A new healthcare coalition has been launched to address the social causes behind the urgent health inequalities exposed and amplified by the coronavirus pandemic.
Membership of the Inequalities in Health Alliance (IHA) is open to any not-for-profit organisation that has an interest in reducing health inequality, particularly those working in the areas of health, social care and local government.
The IHA is demanding a cross-government strategy to reduce health inequalities which it defines as unfair and avoidable differences in health across the population, and between different groups within society.
Research commissioned by the Royal College of Physicians for the launch of the IHA shows widespread concern over health inequalities and overwhelming support for action. This may involve differences in access to health care or the standards of care available that can damage quality of life and even shorten life expectancy.
UK government strategy needed to reduce inequalities in health
Almost two thirds (65%) of those surveyed by Yonder felt that governments across the UK should be doing to more to address the issue and 81% agreed (52% strongly) that there should be a UK government strategy to reduce inequalities in health.
There are many causes of health inequalities but deprivation is a key factor. Of those surveyed, 78% agreed (50% strongly) that all parts of Government in each part of the UK should have to consider the impact of their policies on people who are less well off. Three quarters (75%) were concerned – 35% very concerned - that the health gap between wealthy and deprived areas is growing.
Nearly a quarter (24%) selected access to healthcare as the health inequality they were most concerned about, with 17% opting for poor mental health and 16% long term health conditions.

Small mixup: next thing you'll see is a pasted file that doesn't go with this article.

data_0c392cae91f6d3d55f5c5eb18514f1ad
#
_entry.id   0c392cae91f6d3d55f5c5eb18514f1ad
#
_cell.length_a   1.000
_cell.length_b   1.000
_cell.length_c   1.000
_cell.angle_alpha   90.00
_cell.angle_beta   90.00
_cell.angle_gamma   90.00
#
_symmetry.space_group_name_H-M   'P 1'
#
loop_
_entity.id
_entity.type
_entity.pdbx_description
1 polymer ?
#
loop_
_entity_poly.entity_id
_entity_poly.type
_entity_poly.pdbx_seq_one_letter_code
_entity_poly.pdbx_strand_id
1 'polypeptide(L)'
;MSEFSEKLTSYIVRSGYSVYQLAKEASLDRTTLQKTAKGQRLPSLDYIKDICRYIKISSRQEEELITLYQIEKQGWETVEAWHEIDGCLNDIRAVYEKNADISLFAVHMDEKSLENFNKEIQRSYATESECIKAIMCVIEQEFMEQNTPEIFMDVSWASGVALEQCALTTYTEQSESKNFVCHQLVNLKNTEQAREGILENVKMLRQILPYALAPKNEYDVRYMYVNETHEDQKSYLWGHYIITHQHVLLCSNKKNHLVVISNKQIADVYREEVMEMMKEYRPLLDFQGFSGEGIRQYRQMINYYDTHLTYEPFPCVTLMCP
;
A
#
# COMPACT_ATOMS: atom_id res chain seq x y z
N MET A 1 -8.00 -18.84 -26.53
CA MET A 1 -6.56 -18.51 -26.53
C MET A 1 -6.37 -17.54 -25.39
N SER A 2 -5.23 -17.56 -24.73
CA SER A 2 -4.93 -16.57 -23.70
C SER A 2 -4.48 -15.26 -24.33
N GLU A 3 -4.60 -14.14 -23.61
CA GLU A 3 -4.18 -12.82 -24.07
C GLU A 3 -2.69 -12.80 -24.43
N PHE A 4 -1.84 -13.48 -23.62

Second wave of Covid-19 is hitting most disadvantaged groups
The Royal College of Physicians has written to the Prime Minister on behalf of the IHA, acknowledging that the government has been focused on responding to the pandemic but pointing out that, with its impact felt differently by different communities, Covid-19 has exposed how health inequalities can have an impact not just over a lifetime, but a matter of weeks. Now, the second wave of Covid-19 is hitting those already most disadvantaged in our society.
As well as calling on Boris Johnson to develop a cross-government strategy to reduce health inequalities, the IHA wants the government to use the socio-economic duty, section 1 of the Equality Act 2010, to address health inequalities and to adopt a ‘child health in all policies’ approach.
RCP president Professor Andrew Goddard said: “Health inequalities are not an issue to be addressed once the pandemic is behind us; a focus on them is one way in which we can tackle Covid-19 in the short term, and help to reduce its impact upon the health and prosperity of the UK in the longer term.
“That such a large number and wide range of organisations should come together to form the Health Inequalities Alliance is a powerful statement that now is the perfect time to reduce the gap in healthy life expectancy by taking the right steps to reset the NHS, make social care sustainable, and reinvigorate our approach to public health.”
Professor Michael Marmot, Director of the UCL Institute of Health Equity and author of several key reviews looking at health inequalities, added: “The pandemic has exposed and amplified underlying inequalities in society. Health inequalities are the result. Tackling the social causes of health inequalities is even more urgent now. It is so important that these health care organisations have taken a leadership role in improving the health of the whole of society.”
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